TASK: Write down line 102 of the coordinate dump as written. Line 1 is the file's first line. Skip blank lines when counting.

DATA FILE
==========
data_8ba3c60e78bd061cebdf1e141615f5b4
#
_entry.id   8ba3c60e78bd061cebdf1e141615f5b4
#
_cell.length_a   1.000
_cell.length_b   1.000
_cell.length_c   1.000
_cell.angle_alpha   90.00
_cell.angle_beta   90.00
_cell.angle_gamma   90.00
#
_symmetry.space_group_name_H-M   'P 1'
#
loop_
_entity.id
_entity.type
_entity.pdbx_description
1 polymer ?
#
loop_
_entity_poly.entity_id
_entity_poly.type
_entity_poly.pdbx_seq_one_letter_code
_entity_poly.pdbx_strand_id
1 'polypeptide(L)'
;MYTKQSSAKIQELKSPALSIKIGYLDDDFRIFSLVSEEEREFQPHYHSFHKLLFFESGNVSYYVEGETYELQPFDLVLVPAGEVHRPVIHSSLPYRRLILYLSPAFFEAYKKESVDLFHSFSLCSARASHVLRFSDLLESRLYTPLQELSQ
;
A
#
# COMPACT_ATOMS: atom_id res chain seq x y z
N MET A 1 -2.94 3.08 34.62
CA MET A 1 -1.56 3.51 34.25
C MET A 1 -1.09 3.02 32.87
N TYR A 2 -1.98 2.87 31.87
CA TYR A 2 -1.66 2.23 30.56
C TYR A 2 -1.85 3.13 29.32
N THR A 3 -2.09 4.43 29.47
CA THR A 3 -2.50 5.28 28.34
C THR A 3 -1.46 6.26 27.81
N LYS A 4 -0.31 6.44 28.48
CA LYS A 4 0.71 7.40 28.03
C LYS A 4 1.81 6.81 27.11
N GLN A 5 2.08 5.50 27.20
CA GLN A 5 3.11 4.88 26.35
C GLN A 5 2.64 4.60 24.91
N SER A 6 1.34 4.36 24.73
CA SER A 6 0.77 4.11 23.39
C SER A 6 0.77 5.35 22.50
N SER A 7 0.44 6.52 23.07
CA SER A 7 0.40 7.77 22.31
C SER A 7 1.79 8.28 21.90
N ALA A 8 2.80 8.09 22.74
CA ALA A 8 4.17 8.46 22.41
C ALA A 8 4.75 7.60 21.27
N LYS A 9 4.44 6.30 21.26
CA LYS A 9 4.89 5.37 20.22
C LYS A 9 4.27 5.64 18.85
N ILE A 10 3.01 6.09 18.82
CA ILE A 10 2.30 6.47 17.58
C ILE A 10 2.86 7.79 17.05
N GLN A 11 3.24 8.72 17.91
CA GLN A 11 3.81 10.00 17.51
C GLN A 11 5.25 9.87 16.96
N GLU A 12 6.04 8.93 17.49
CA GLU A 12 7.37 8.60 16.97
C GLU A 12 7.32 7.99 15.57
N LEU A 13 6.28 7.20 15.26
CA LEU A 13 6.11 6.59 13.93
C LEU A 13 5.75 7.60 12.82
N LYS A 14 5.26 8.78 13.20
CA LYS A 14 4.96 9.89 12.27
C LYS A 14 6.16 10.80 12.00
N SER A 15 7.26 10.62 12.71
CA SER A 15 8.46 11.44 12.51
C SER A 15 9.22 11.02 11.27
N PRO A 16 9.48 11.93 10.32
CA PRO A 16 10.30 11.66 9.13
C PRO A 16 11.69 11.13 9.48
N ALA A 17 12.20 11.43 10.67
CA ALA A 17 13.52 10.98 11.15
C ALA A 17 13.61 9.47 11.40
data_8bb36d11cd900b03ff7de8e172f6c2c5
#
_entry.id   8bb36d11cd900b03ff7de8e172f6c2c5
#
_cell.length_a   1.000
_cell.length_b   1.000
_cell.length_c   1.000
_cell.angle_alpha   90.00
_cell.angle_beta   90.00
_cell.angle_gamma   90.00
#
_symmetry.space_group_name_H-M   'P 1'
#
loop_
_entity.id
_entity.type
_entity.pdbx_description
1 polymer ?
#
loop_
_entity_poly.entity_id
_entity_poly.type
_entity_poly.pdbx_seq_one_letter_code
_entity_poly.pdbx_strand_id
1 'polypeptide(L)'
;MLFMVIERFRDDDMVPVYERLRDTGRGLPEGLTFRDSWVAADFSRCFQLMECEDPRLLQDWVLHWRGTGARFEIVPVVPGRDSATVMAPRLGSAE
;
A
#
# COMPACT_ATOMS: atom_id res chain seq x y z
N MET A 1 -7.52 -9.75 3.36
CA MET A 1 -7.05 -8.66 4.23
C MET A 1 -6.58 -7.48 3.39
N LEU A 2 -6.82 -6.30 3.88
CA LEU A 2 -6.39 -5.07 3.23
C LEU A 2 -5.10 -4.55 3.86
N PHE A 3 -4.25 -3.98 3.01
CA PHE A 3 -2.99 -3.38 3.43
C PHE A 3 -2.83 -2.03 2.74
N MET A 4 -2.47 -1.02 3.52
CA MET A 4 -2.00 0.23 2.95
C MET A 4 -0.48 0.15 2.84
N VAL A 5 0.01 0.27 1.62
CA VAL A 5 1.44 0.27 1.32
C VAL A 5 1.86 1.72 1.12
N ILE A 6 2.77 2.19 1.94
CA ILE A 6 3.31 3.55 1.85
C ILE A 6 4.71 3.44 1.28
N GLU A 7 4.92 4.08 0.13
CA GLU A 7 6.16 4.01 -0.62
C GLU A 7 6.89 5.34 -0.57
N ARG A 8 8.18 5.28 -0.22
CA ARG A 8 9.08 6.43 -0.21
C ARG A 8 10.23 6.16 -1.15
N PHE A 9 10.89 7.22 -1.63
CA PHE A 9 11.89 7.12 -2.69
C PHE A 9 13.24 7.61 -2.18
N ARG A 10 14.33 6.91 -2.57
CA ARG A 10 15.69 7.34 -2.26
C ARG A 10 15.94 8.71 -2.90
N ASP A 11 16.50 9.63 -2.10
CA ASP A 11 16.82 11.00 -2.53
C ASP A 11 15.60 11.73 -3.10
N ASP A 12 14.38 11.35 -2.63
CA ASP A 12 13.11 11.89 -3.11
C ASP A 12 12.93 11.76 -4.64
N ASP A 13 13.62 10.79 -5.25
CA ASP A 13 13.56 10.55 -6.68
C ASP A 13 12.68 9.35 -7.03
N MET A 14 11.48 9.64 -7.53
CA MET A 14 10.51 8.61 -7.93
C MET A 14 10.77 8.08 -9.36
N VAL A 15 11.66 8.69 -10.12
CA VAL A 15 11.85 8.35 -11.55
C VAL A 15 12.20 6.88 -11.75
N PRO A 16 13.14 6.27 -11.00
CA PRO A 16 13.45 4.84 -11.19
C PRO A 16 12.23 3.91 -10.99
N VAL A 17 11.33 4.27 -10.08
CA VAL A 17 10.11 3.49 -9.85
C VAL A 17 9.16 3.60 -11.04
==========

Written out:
_entity_poly.entity_id